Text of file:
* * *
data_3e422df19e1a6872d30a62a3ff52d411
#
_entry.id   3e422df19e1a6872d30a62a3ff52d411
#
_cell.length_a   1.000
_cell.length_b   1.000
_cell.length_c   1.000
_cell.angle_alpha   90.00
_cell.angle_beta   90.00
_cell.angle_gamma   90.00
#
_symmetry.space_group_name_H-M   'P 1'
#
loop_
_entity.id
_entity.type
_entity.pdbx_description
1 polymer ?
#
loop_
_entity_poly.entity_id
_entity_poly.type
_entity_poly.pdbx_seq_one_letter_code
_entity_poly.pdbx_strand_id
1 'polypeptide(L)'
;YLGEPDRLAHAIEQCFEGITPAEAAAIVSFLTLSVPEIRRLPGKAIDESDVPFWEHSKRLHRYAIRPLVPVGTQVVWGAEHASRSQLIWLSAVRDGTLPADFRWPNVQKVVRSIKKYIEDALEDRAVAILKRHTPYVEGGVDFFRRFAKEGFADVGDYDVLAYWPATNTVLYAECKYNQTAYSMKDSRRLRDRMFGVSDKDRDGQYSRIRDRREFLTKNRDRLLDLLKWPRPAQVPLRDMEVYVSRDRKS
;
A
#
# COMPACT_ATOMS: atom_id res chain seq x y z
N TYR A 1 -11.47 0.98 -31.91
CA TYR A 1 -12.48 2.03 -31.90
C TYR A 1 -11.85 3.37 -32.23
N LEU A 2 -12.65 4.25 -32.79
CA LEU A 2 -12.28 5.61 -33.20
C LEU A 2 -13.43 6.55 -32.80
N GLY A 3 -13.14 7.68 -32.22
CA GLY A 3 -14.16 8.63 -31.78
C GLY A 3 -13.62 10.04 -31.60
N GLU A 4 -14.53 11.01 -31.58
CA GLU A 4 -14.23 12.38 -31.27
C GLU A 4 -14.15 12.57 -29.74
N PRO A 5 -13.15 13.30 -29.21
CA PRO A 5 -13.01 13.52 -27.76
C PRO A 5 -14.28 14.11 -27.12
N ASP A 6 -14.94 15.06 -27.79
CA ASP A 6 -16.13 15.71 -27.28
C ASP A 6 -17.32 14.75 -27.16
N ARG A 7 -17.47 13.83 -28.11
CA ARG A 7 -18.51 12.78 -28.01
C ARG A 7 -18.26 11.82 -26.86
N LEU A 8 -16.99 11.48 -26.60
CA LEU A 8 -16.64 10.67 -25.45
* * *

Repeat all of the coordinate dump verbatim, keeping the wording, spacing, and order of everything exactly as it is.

data_3e422df19e1a6872d30a62a3ff52d411
#
_entry.id   3e422df19e1a6872d30a62a3ff52d411
#
_cell.length_a   1.000
_cell.length_b   1.000
_cell.length_c   1.000
_cell.angle_alpha   90.00
_cell.angle_beta   90.00
_cell.angle_gamma   90.00
#
_symmetry.space_group_name_H-M   'P 1'
#
loop_
_entity.id
_entity.type
_entity.pdbx_description
1 polymer ?
#
loop_
_entity_poly.entity_id
_entity_poly.type
_entity_poly.pdbx_seq_one_letter_code
_entity_poly.pdbx_strand_id
1 'polypeptide(L)'
;YLGEPDRLAHAIEQCFEGITPAEAAAIVSFLTLSVPEIRRLPGKAIDESDVPFWEHSKRLHRYAIRPLVPVGTQVVWGAEHASRSQLIWLSAVRDGTLPADFRWPNVQKVVRSIKKYIEDALEDRAVAILKRHTPYVEGGVDFFRRFAKEGFADVGDYDVLAYWPATNTVLYAECKYNQTAYSMKDSRRLRDRMFGVSDKDRDGQYSRIRDRREFLTKNRDRLLDLLKWPRPAQVPLRDMEVYVSRDRKS
;
A
#
# COMPACT_ATOMS: atom_id res chain seq x y z
N TYR A 1 -11.47 0.98 -31.91
CA TYR A 1 -12.48 2.03 -31.90
C TYR A 1 -11.85 3.37 -32.23
N LEU A 2 -12.65 4.25 -32.79
CA LEU A 2 -12.28 5.61 -33.20
C LEU A 2 -13.43 6.55 -32.80
N GLY A 3 -13.14 7.68 -32.22
CA GLY A 3 -14.16 8.63 -31.78
C GLY A 3 -13.62 10.04 -31.60
N GLU A 4 -14.53 11.01 -31.58
CA GLU A 4 -14.23 12.38 -31.27
C GLU A 4 -14.15 12.57 -29.74
N PRO A 5 -13.15 13.30 -29.21
CA PRO A 5 -13.01 13.52 -27.76
C PRO A 5 -14.28 14.11 -27.12
N ASP A 6 -14.94 15.06 -27.79
CA ASP A 6 -16.13 15.71 -27.28
C ASP A 6 -17.32 14.75 -27.16
N ARG A 7 -17.47 13.83 -28.11
CA ARG A 7 -18.51 12.78 -28.01
C ARG A 7 -18.26 11.82 -26.86
N LEU A 8 -16.99 11.48 -26.60
CA LEU A 8 -16.64 10.67 -25.45